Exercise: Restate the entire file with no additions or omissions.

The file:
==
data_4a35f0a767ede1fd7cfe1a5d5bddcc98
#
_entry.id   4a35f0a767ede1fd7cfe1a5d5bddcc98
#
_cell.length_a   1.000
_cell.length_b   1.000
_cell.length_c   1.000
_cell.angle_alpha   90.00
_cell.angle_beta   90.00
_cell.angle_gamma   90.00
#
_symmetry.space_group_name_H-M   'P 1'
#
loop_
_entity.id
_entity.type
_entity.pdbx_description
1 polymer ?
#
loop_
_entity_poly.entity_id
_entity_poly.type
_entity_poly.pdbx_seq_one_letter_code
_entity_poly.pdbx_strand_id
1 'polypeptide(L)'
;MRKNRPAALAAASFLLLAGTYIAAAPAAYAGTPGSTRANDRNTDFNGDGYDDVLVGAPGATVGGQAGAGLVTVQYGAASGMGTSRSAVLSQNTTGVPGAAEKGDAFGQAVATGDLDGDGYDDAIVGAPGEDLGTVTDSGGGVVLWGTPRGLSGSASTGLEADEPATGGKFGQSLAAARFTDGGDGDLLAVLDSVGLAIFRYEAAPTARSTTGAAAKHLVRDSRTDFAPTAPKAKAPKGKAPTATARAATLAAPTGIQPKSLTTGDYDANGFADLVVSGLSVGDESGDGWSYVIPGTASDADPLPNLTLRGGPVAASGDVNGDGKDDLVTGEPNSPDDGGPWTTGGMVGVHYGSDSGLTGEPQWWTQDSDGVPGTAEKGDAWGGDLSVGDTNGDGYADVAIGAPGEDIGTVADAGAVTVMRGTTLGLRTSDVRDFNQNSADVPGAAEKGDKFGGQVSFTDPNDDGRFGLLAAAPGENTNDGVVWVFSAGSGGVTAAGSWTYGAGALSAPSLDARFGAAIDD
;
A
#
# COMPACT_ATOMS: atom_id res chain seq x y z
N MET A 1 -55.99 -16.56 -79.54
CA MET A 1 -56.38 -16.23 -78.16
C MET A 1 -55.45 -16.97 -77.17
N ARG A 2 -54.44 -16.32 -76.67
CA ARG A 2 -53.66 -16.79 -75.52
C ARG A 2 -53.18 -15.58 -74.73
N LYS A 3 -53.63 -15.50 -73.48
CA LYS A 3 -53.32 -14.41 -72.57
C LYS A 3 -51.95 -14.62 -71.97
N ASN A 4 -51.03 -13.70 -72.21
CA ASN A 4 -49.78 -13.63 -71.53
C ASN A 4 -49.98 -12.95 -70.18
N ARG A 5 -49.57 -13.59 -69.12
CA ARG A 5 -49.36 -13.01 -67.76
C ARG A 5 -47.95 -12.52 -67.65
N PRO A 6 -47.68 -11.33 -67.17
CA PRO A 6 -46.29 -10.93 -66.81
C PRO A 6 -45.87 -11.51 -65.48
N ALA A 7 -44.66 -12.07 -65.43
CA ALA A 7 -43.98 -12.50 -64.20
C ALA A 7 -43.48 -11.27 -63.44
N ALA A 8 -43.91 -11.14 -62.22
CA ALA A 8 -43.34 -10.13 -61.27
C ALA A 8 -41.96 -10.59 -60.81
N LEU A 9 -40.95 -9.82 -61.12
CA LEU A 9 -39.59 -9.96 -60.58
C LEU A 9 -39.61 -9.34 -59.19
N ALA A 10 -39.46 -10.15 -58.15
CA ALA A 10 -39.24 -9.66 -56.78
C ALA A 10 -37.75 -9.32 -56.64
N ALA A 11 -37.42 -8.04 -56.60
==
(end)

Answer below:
data_4a35f0a767ede1fd7cfe1a5d5bddcc98
#
_entry.id   4a35f0a767ede1fd7cfe1a5d5bddcc98
#
_cell.length_a   1.000
_cell.length_b   1.000
_cell.length_c   1.000
_cell.angle_alpha   90.00
_cell.angle_beta   90.00
_cell.angle_gamma   90.00
#
_symmetry.space_group_name_H-M   'P 1'
#
loop_
_entity.id
_entity.type
_entity.pdbx_description
1 polymer ?
#
loop_
_entity_poly.entity_id
_entity_poly.type
_entity_poly.pdbx_seq_one_letter_code
_entity_poly.pdbx_strand_id
1 'polypeptide(L)'
;MRKNRPAALAAASFLLLAGTYIAAAPAAYAGTPGSTRANDRNTDFNGDGYDDVLVGAPGATVGGQAGAGLVTVQYGAASGMGTSRSAVLSQNTTGVPGAAEKGDAFGQAVATGDLDGDGYDDAIVGAPGEDLGTVTDSGGGVVLWGTPRGLSGSASTGLEADEPATGGKFGQSLAAARFTDGGDGDLLAVLDSVGLAIFRYEAAPTARSTTGAAAKHLVRDSRTDFAPTAPKAKAPKGKAPTATARAATLAAPTGIQPKSLTTGDYDANGFADLVVSGLSVGDESGDGWSYVIPGTASDADPLPNLTLRGGPVAASGDVNGDGKDDLVTGEPNSPDDGGPWTTGGMVGVHYGSDSGLTGEPQWWTQDSDGVPGTAEKGDAWGGDLSVGDTNGDGYADVAIGAPGEDIGTVADAGAVTVMRGTTLGLRTSDVRDFNQNSADVPGAAEKGDKFGGQVSFTDPNDDGRFGLLAAAPGENTNDGVVWVFSAGSGGVTAAGSWTYGAGALSAPSLDARFGAAIDD
;
A
#
# COMPACT_ATOMS: atom_id res chain seq x y z
N MET A 1 -55.99 -16.56 -79.54
CA MET A 1 -56.38 -16.23 -78.16
C MET A 1 -55.45 -16.97 -77.17
N ARG A 2 -54.44 -16.32 -76.67
CA ARG A 2 -53.66 -16.79 -75.52
C ARG A 2 -53.18 -15.58 -74.73
N LYS A 3 -53.63 -15.50 -73.48
CA LYS A 3 -53.32 -14.41 -72.57
C LYS A 3 -51.95 -14.62 -71.97
N ASN A 4 -51.03 -13.70 -72.21
CA ASN A 4 -49.78 -13.63 -71.53
C ASN A 4 -49.98 -12.95 -70.18
N ARG A 5 -49.57 -13.59 -69.12
CA ARG A 5 -49.36 -13.01 -67.76
C ARG A 5 -47.95 -12.52 -67.65
N PRO A 6 -47.68 -11.33 -67.17
CA PRO A 6 -46.29 -10.93 -66.81
C PRO A 6 -45.87 -11.51 -65.48
N ALA A 7 -44.66 -12.07 -65.43
CA ALA A 7 -43.98 -12.50 -64.20
C ALA A 7 -43.48 -11.27 -63.44
N ALA A 8 -43.91 -11.14 -62.22
CA ALA A 8 -43.34 -10.13 -61.27
C ALA A 8 -41.96 -10.59 -60.81
N LEU A 9 -40.95 -9.82 -61.12
CA LEU A 9 -39.59 -9.96 -60.58
C LEU A 9 -39.61 -9.34 -59.19
N ALA A 10 -39.46 -10.15 -58.15
CA ALA A 10 -39.24 -9.66 -56.78
C ALA A 10 -37.75 -9.32 -56.64
N ALA A 11 -37.42 -8.04 -56.60